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Poisoned Spring: The Secret History of Pollution and the EPA by E.G. Vallianatos (Important Excerpts)

“Eliminating the public’s ability to halt the selling or planting of these seeds, the groups said, was removing the one sure way of checking this hugely profitable but potentially dangerous forced march toward the genetic engineering of our food.

We knew this was Bush’s view, of course: State Department cables reveal that the Bush administration threatened the European Union with sanctions unless EU governments allowed the planting of Monsanto’s genetically modified seeds in Europe. But the phalanx of Monsanto men and women working for Obama simply confirms that it does not matter who presides over the White House or Congress. Corporations rule the kingdom. While still serving as Obama’s solicitor general, Elena Kagan wrote a brief requesting the Supreme Court to lift a ruling by an appeals court forbidding the planting in California of Monsanto’s genetically engineered Roundup Ready alfalfa. In August 2010, Kagan was confirmed as a Supreme Court justice. She sits beside Justice Clarence Thomas, who once served as a lawyer for Monsanto.
Indeed, when it comes to genetic engineering, “the Obama administration has not been better than the Bush administration, possibly worse,” wrote Jeffrey Smith, an expert on the health effects of bioengineered food. The triumph of Monsanto within the government is bad for our health and bad for the environment. Let me explain further by introducing Don Huber….

Don Huber knows a lot about biological weapons, and he knows a lot about plants. A retired colonel from the Army’s biological warfare corps, Huber taught plant diseases and soil microbiology at Purdue University for thirty-five years. He has also been the coordinator of the U.S. Agricultural Research Service National Plant Disease Recovery System, a program of the USDA. Of all the things he knows about biological weapons and crops, he is most concerned about the destructive effects of pesticides on the biological systems of plants….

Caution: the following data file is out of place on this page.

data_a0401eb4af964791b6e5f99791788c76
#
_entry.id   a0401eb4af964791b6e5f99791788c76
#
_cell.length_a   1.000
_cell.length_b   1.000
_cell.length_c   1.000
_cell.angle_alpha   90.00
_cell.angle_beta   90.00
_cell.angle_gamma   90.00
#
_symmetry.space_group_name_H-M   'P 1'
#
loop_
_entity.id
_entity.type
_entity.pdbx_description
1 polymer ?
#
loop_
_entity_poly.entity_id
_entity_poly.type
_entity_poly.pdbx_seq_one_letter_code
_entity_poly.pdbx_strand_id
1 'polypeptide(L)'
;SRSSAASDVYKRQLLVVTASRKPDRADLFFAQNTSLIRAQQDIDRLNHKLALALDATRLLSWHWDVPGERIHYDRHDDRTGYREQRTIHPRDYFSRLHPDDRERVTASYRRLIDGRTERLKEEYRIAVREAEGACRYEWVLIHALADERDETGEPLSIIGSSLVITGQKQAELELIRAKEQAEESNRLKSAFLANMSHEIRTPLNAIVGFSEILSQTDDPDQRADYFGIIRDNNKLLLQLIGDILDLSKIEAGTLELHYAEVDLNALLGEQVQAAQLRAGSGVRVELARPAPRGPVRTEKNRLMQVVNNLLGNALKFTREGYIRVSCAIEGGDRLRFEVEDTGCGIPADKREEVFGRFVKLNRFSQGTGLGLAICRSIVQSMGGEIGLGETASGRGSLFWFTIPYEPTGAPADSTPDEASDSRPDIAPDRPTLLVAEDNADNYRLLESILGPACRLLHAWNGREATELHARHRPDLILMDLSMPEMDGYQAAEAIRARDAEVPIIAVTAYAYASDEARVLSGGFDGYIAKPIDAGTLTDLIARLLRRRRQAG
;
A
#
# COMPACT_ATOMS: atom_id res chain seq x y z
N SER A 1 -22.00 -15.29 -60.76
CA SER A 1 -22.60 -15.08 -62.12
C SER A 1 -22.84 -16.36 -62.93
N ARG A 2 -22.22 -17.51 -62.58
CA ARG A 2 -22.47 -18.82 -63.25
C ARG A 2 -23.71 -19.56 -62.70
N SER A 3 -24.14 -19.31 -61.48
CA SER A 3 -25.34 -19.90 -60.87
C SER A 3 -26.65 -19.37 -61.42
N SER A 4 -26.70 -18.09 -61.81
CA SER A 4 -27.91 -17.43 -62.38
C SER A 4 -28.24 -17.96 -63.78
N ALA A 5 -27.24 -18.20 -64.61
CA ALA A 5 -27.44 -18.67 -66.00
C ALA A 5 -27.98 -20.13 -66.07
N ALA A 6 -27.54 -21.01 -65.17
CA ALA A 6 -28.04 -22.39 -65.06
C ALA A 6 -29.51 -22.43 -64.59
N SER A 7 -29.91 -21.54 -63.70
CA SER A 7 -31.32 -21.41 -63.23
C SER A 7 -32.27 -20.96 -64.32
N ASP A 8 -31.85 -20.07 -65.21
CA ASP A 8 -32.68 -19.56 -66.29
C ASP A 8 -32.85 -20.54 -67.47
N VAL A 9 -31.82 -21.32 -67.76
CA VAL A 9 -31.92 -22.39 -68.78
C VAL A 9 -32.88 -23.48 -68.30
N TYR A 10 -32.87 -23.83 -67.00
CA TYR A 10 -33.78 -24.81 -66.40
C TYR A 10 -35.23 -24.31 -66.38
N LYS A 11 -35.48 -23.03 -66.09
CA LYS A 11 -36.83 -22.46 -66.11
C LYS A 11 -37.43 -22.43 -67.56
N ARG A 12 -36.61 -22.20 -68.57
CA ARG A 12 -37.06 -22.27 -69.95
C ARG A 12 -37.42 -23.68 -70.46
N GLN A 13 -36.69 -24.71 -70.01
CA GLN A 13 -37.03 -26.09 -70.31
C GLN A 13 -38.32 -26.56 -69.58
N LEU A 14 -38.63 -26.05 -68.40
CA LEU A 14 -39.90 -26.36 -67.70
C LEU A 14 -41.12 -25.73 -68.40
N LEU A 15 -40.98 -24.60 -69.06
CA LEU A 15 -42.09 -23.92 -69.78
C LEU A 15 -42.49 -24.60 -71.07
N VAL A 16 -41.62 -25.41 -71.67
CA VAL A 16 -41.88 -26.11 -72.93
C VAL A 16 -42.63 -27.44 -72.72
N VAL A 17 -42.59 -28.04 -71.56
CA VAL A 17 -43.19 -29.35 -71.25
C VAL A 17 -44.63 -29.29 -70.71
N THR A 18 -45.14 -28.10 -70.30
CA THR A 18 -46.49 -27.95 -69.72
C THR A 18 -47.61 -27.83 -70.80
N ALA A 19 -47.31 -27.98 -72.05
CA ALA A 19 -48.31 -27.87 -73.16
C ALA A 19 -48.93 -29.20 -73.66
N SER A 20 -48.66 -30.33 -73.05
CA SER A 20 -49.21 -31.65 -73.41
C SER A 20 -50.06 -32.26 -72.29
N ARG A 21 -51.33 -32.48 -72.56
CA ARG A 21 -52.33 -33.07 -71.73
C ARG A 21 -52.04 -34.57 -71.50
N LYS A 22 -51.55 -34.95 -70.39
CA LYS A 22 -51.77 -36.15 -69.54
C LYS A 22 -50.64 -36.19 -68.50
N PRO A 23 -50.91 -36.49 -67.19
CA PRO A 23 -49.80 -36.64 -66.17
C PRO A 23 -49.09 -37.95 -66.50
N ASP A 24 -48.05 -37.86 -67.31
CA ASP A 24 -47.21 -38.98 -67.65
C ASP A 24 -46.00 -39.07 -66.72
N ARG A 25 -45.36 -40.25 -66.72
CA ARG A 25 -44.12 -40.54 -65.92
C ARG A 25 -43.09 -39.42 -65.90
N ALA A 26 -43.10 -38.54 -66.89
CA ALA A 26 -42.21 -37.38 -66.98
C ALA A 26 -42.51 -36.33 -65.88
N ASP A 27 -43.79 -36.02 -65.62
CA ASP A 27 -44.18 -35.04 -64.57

On January 17, 2011, Huber wrote a letter to Secretary of Agriculture Thomas Vilsack, “For the past 40 years, I have been a scientist in the professional and military agencies that evaluate and prepare for natural and manmade biological threats, including germ warfare and disease outbreaks,” Huber wrote, “Based on this experience, I believe the threat we are facing from this pathogen is unique and of high risk status. In laymen’s terms, it should be treated as an emergency.

Huber explained that the pathogen is “a medium size virus” and “a micro-fungal-like organism” that can reproduce itself. It has been found in livestock feed made by soybeans and corn genetically engineered to withstand glyphosate (“Roundup soybean meal and corn”).  In addition, the pathogen has been found in pigs, cattle, and other animals that have been struck by spontaneous abortions and infertility. The pathogen “may explain the escalating frequency of infertility and spontaneous abortions over the past few years in US cattle, dairy, swine, and horse operations,” Huber added. “These include recent reports of infertility rates in dairy heifers of over 20%, and spontaneous abortions in cattle as high as 45%.”

It is well-documented that glyphosate promotes soil pathogens and is already implicated with the increase of more than 40 plant diseases,” Huber continued. Furthermore, glyphosate “dismantles plant defenses” against disease by immobilizing vital nutrients, which means the growing crop is starved of the nutrients it must have to defend itself against disease and to be nutritious. Such impoverished crops, says Huber, are causing “animal disorders.”

Someone leaked the letter Huber sent to Secretary Vilsack. Huber then sent his original letter to the European Union and the European Commission with a cover letter, dated April 20, 2011, explaining why he had felt compelled to write so urgently to the U.S. Secretary of Agriculture.

“I feel it would be totally irresponsible to ignore my own research and the vast amount of published research now available that support the concerns we are seeing in production agriculture,” Huber wrote. He cited evidence showing this new pathogen kills chicken embryos in 24 to 72 hours. The pathogen also intensifies many of the diseases afflicting crops, including an affliction known as Goss’s wilt that in 2010 caused American farmers to lose fully a billion bushels of corn…

Huber’s hopes were quickly dashed. Two weeks after he sent his letter to Vilsack, he received a letter back from the USDA: the government was determined to side with Monsanto on alfalfa. The letter assured Huber that the decision was based “on sound science informed by peer-review research….” – Portions from pages 204 – 207

“Huber responded to the USDA with a long and impassioned letter citing 135 scientific studies supporting his position. He was furious at the intimidation of scientists working on the risks of bioengineered crops, especially on the links between glyphosate and now-unregulated alfalfa.

“The current crop and animal production environment is NOT normal and NOT sustainable!” Huber wrote. “We are experiencing an escalating incidence of crop, animal, and human diseases, the emergence and reemergence of diseases once rare or under practical control, and new diseases previously unknown to science.”